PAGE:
About The Suite
Composer Phil Mountford was commissioned to write a choral work to commemorate World War One for the community choirs in Feckenham, Worcestershire.
The initial idea was to create one piece but this soon developed into a suite once the underlying story had been conceived with the composer creating a musical drama around a fictional soldier. The narrative, written by poet and historian Kathy Gee, intertwines letters and prose from the soldier, mother and sweetheart telling the fateful story of a young infantry recruit, as his life unfolds both at home and in the trenches. Written to be premiered on Armistice Day 2016 by multiple choirs from the Feckenham district, totaling around 80 voices, the music has been purposefully composed to be performed both as individual pieces or as a complete work, narrated through the reading of letters and prose.
The Suite For The Fallen Soldier consists of eleven pieces – ten of which are original – interwoven with five letters.
[6′ 21″] Our War
[2′ 00″] Prelude To Battlefield Instrumental (Cello / Piano)
[2′ 34″] Battlefield
[2′ 42″] Silent Night (Gruber, Arr. Mountford)
[4′ 08″] The March
[6′ 12″] Come Home
[5′ 46″] Hear My Prayer (Based on the Psalm 23 text)
[5′ 40″] Liberia Me (Based on the Requiem Mass text)
[3′ 44″] Requiem Aeternum (Based on the Requiem Mass text)
[6′ 48″] Say Not Goodbye
[5′ 27″] Remembrance
You can listen to the music here.
The musical journey commences with a celebration of life in an English country village sharing a weary but optimistic attitude to the imminent arrival of the First World War, expressed in both text and melody. After weeks of training and preparation the soldier finds himself on the front line of the battlefield – an alien, haunting landscape which he tries to describe to his mother. Gruber’s traditional carol Stille Nacht (Silent Night) follows and opens with an all male vocal line, performed in German, as was reportedly heard in some parts along the battle front.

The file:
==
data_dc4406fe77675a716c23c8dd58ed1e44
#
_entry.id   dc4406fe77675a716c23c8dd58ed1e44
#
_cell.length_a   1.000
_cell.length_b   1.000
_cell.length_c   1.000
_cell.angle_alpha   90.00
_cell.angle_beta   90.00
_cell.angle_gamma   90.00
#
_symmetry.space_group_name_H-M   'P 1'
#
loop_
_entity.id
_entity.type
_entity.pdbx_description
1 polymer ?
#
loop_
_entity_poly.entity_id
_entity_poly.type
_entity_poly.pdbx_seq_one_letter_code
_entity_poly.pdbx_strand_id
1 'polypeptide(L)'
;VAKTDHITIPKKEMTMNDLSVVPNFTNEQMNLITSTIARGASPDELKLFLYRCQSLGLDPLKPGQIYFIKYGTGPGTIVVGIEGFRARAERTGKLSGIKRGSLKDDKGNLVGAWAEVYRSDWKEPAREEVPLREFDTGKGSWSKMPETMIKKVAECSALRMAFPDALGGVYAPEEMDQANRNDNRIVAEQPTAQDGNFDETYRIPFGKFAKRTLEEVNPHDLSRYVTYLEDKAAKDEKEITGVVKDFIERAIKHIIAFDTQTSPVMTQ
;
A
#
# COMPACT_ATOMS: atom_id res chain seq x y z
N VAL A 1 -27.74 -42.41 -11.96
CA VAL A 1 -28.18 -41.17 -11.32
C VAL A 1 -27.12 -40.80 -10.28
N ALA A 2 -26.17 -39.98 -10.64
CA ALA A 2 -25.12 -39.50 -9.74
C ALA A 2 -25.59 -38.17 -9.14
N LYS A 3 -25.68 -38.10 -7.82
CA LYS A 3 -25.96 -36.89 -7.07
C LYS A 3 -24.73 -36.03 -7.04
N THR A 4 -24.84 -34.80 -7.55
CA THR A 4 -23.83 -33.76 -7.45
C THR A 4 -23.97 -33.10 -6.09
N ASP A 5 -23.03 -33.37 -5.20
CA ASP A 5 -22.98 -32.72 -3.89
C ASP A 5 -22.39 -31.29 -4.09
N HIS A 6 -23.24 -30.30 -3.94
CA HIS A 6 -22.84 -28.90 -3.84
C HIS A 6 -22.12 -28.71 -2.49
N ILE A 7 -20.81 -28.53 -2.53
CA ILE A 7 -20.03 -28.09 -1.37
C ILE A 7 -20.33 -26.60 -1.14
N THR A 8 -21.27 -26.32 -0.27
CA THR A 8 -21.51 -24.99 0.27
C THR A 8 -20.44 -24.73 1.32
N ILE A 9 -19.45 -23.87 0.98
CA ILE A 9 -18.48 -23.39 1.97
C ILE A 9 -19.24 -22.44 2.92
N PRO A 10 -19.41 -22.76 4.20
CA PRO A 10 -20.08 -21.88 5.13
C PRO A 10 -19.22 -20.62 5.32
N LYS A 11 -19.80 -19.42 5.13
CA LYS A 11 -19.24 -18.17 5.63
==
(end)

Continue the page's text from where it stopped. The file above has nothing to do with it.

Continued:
Repeated manoeuvres are encapsulated in the piece The March where infantry were constantly marched around for no apparent gain. The endless monotony is captured in the repetitive two beat rhythm with the lower choir chanting ‘marciando in guerra‘ (Italian for ‘marching to war’). Following the letter from his sweetheart, the song Come Home is introduced through the lyrical use of solo cello before being accompanied vocally through the exposition. The piece finishes with the full choir providing a sentimental rendition of the melody.
Prior to the solider entering once more into battle, he recites the Psalm 23. Using additional lyrics Hear My Prayer provides an emotional insight into his thoughts exploring the anxiety of moving in to battle and his longing for his religious inner self to be heard. Libera Me is the battle scene of the suite. Incorporating the text from the Requiem Mass Libera Me before concluding with a brief reprise from Hear My Prayer.
Requiem Auternum uses the text from the Requiem Mass and follows the letter from the Commanding Officer of the soldier’s demise.
His last letter is received by his mother after his death. Say Not Goodbye is sung from the soldier’s perspective taking a musical exploration of his life.
As the title suggests Remembrance has been written to acknowledge those that have given their lives and for the modern listener to recognise their ultimate sacrifice. In Feckenham, nobody who currently lives in the village is related to the names on the war memorial. Never the less, the community wishes to express its respect and gratitude.